Quotes from Principles to Action: Ensuring Mathematical Success for All, NCTM (2014)
Here are some different ways we can change our practices to be more effective.
We think we are being helpful, but are we handicapping them for later?
We used to help students identify words like “altogether” and “in all” in story problems and we said these meant to do a particular operation. I clearly remember posting lists of these words under various operations. My intentions were good and I had seen it done by others. Now, I know there is strong evidence that this practice may actually hinder students’ comprehension of the story! Why?
1. Now we know that when the emphasis is on the “key words” themselves, students tend to find the numbers and just do the operation without thinking about the overall story in the problem.
2. These words can be present in a story problem but not necessarily indicate a particular operation. For example,consider what operation you would use to solve the following problems that contain the word “altogether”:
3. Standardized tests often make a point to avoid these key phrases. When students become dependent on finding the key words and doing that operation, they no longer have a strategy for solving problems when the words aren’t there.
Even at the earliest grades, our focus needs to be on comprehension of the story and true problem solving. It is with good intention that we offer up tricks or shortcuts, but in the long run, these tend to expire and negatively impact student learning.
At every grade level we want to be sure that we are presenting students with practices that create a problem solving environment because that is where true learning and enduring understandings are taking place.
This post brought to you by Carol Lucido, the K-8 District Math Coordinator
Are you aware of all the amazing things that our school librarians can do if you just ask? Listed here are just 10 of the ways you can better utilize this amazing resource that is already right at your fingertips!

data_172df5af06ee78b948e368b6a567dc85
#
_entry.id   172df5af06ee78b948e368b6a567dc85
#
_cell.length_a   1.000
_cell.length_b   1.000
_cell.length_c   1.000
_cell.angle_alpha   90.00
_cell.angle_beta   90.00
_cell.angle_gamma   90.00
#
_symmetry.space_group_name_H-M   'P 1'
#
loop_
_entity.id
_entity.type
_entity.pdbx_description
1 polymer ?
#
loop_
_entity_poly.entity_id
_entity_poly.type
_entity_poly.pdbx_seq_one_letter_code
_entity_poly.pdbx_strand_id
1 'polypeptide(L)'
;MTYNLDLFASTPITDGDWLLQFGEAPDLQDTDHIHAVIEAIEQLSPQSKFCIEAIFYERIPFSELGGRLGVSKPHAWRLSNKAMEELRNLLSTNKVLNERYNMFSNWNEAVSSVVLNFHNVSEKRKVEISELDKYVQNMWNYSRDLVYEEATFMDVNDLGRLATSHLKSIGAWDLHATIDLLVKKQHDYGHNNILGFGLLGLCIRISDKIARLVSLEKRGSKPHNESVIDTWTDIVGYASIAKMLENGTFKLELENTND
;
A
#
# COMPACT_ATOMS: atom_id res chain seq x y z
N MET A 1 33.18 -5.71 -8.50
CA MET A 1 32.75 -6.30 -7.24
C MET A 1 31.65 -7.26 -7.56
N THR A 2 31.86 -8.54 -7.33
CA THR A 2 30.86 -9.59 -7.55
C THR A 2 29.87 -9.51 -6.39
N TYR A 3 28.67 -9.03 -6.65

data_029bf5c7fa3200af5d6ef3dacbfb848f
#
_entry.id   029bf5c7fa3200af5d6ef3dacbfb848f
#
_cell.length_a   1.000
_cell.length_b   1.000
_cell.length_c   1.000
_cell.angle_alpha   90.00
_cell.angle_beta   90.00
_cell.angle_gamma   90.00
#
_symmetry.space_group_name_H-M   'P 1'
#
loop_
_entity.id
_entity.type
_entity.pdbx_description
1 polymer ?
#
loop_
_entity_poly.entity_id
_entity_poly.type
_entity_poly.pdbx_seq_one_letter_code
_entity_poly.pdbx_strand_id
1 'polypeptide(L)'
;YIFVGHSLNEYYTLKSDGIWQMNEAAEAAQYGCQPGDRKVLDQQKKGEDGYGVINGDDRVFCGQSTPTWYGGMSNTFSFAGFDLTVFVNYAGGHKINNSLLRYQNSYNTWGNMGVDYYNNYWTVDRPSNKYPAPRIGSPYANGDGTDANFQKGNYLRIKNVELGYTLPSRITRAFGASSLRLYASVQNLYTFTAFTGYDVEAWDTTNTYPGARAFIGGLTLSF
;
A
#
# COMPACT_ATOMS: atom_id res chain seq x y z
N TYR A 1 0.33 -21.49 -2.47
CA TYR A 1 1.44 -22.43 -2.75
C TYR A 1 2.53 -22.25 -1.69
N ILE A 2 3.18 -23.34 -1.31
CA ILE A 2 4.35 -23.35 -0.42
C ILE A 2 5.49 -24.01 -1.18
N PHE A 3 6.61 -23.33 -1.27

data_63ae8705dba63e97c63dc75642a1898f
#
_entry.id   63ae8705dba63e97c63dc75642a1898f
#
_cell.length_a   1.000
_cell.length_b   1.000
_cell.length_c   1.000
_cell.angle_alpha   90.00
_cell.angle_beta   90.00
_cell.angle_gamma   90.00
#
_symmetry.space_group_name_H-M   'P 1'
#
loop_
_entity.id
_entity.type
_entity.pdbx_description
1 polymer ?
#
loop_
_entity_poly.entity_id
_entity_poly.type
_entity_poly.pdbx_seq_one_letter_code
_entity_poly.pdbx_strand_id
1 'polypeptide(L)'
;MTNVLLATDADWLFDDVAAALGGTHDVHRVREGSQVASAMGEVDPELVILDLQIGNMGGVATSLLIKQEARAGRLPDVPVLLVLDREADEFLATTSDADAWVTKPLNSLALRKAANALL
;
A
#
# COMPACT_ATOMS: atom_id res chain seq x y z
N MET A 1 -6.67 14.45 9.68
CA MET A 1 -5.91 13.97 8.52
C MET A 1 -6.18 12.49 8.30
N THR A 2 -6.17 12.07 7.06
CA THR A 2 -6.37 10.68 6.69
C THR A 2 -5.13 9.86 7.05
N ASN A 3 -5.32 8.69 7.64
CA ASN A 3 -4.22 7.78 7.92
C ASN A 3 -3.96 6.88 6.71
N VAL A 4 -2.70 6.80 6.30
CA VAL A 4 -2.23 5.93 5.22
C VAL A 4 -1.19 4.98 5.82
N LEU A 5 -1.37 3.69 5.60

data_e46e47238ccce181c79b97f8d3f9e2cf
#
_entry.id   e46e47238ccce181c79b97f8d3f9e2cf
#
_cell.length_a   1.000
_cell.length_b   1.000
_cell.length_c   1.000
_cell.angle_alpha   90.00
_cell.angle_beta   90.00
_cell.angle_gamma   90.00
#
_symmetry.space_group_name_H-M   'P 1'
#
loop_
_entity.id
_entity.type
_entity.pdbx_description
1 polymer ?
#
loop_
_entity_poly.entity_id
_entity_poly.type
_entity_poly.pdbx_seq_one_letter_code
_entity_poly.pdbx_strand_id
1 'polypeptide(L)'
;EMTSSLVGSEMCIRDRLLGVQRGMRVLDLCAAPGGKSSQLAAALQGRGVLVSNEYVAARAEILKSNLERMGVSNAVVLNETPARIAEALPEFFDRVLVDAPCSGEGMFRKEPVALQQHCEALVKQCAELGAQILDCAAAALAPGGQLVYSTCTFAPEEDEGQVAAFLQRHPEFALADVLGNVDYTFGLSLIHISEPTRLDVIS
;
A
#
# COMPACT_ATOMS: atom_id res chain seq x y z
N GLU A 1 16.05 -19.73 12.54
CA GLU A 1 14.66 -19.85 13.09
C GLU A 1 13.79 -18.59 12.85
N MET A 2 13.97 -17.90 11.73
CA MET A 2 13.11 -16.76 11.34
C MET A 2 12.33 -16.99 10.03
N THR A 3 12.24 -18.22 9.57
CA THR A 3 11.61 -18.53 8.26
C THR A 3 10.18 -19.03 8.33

1. Plan & co-teach engaging lessons.
Librarians cover topics that are important to their media classes which, depending on your media specialist, can include digital citizenship, research, book selection, state and national award books, components of fiction and nonfiction books, book care, database usage, teaching App usage, literature appreciation, multimedia presentation tools, book genres, growth mindset, keyboarding skills, citation, plagiarism, oral presentation skills, keyboarding skills, mouse skills, website evaluation, note taking, and alphabetization skills. This is just the tip of the iceberg of topics covered in media classes.
They also value and connect with the content that is being delivered in each of their buildings, each of their grade levels, and each of their individual classrooms. Frequently, teachers will ask librarians to reinforce a skill they are teaching in class, and librarians feel this is a major part of their role. They plan lessons for multiple grade levels, often for 2 different buildings: some of those buildings have 1:1 iPads, some don’t; some have computer labs, some don’t. Like classroom teachers, they seek to make their lessons engaging and enjoyable for their students. Librarians also push into classrooms to co-teach lessons when teachers are looking for support. They are happy to lead the lesson or just be an extra set of hands.
2. Partner in integration of new technology in your classroom.
3. Locate, vet, curate and share high quality resources for you and your students.
As most teachers know, librarians will research and acquire materials such as books (from their libraries or from other school libraries), websites, and databases to support student learning. Some of the greatest resources are quality databases which can easily be accessed through MackinVia by both teachers and students. Please see your media specialist if you have any questions regarding access or ways to best use these resources.
4. Connect students with books to nurture life-long readers.
5. Support and advancement of curriculum development.